She wakes up late after turning off her alarm. She has 20 minutes before the tardy bell rings at 7:25. She jumps into her clothes, grabs her backpack, rips her keys off the key hook and races to school. She arrives in the parking lot at 7:23. If she can get in the door by the JROTC room, she can make it to her class on time. If no one will open the door for her, she might be tardy because she’ll have to go in through the Jag Room doors and walk all the way around to J Hall. She decides to take her chances being tardy. She knows no one is supposed to open the door she wants to through because those are the rules.
Students questions whether some of these rules are fair or needed, however school security and safety guidelines play an important role in student’s daily lives.
“Unfortunately, in this day and age, schools have become soft targets for school shootings,” assistant principal over safety and security Mr. Roderick Pouncy said. “It would behoove us all to be more vigilant.”
It is mandatory for students to wear IDs throughout the school day, and students must purchase another when caught without one.
“IDs are a safety issue,” Pouncy said. “We need to make sure the students on campus are supposed to be on campus. If something was to happen and outside law enforcement came on campus, how would they know you are a student that attends Summit?”
Students who do not follow the security guidelines put everyone in danger.
“When you (students) do not follow the guidelines, you put yourself and others at risk,” Pouncy said. “For example, students are not supposed to open school doors for other students, visitors, etc. I know their intentions may be coming from a good place; however, once you let that person in the building, you have now put everyone at risk.”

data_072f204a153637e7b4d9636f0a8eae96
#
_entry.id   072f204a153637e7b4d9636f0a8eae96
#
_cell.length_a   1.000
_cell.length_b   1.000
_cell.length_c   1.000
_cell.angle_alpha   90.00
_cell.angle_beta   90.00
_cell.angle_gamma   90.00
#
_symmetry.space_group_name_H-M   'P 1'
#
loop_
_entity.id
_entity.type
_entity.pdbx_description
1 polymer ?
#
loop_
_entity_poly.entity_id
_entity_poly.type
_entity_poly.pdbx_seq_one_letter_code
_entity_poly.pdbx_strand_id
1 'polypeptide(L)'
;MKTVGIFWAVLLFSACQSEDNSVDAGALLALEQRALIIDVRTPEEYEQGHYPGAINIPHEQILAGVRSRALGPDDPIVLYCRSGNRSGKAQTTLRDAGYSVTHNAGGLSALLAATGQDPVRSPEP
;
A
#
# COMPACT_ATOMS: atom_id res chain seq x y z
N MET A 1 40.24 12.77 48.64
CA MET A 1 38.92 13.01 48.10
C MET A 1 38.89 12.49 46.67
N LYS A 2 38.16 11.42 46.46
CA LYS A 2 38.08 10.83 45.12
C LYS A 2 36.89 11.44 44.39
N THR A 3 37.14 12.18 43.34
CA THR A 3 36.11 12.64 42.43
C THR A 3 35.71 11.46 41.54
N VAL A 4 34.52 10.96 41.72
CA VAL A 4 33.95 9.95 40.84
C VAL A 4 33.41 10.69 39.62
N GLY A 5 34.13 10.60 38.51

Safety is everyone’s job.
“I think we do a lot of great things,” Pouncy said. “We just need to follow the guidelines and always stay vigilant. We must hold each other accountable.”
Students question the 10-minute rule frequently, but it creates a calm and allows students to get ready for the next class instead of wandering the halls.
“You create an environment with a less traffic in the hallways, meaning more students in their respective academic setting as opposed to finding mischievous things to do while unsupervised,” Pouncy said.
Students unwilling to respect the rules will be handled based on the circumstances of the situation.
“Most situations are different,” Pouncy said. “However, the student has the right to due process. From that process, administrators will make a sound decision on what consequences if any that should be given to the student.”
It is everyone’s job to strive to keep the school safe and create a secure environment for learning.
“Students and staff should always report suspicious or strange behavior to help keep the school safe,” Pouncy said.